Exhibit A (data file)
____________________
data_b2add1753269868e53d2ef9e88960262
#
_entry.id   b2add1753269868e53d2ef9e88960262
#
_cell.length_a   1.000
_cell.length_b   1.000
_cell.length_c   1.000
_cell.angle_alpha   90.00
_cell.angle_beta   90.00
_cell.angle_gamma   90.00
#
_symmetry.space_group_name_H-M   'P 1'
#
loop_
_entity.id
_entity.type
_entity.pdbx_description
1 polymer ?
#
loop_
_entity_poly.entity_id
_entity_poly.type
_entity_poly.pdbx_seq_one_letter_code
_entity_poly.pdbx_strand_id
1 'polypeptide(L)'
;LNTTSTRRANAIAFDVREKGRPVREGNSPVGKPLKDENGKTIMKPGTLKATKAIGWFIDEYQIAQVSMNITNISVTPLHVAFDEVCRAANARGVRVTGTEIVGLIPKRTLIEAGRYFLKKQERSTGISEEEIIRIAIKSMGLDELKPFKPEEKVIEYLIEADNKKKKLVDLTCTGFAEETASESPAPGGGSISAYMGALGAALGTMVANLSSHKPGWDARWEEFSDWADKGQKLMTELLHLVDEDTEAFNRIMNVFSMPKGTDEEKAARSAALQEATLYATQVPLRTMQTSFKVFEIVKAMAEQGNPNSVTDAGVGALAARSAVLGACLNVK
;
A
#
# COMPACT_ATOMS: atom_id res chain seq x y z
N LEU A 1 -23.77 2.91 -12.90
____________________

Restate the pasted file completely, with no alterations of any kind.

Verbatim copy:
data_b2add1753269868e53d2ef9e88960262
#
_entry.id   b2add1753269868e53d2ef9e88960262
#
_cell.length_a   1.000
_cell.length_b   1.000
_cell.length_c   1.000
_cell.angle_alpha   90.00
_cell.angle_beta   90.00
_cell.angle_gamma   90.00
#
_symmetry.space_group_name_H-M   'P 1'
#
loop_
_entity.id
_entity.type
_entity.pdbx_description
1 polymer ?
#
loop_
_entity_poly.entity_id
_entity_poly.type
_entity_poly.pdbx_seq_one_letter_code
_entity_poly.pdbx_strand_id
1 'polypeptide(L)'
;LNTTSTRRANAIAFDVREKGRPVREGNSPVGKPLKDENGKTIMKPGTLKATKAIGWFIDEYQIAQVSMNITNISVTPLHVAFDEVCRAANARGVRVTGTEIVGLIPKRTLIEAGRYFLKKQERSTGISEEEIIRIAIKSMGLDELKPFKPEEKVIEYLIEADNKKKKLVDLTCTGFAEETASESPAPGGGSISAYMGALGAALGTMVANLSSHKPGWDARWEEFSDWADKGQKLMTELLHLVDEDTEAFNRIMNVFSMPKGTDEEKAARSAALQEATLYATQVPLRTMQTSFKVFEIVKAMAEQGNPNSVTDAGVGALAARSAVLGACLNVK
;
A
#
# COMPACT_ATOMS: atom_id res chain seq x y z
N LEU A 1 -23.77 2.91 -12.90